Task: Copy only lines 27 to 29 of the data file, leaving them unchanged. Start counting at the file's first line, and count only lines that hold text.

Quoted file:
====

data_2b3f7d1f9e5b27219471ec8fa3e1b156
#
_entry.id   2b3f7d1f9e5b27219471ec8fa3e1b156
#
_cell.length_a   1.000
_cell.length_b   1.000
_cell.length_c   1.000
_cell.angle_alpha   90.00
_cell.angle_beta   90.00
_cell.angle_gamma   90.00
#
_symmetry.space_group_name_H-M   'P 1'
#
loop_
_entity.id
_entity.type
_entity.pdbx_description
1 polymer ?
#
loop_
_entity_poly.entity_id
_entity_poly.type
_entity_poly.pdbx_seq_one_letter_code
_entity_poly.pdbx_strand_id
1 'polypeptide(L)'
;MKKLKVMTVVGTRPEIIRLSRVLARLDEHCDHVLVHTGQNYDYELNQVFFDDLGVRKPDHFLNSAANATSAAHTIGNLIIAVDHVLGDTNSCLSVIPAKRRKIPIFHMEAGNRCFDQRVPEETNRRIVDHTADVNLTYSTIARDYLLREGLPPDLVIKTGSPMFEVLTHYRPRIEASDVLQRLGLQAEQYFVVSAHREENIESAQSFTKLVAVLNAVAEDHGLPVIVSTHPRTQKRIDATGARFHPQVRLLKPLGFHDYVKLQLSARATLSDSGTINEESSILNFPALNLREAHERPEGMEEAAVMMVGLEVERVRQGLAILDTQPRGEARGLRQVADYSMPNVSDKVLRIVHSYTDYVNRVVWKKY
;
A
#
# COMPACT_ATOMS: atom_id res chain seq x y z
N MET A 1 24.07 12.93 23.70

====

;
A
#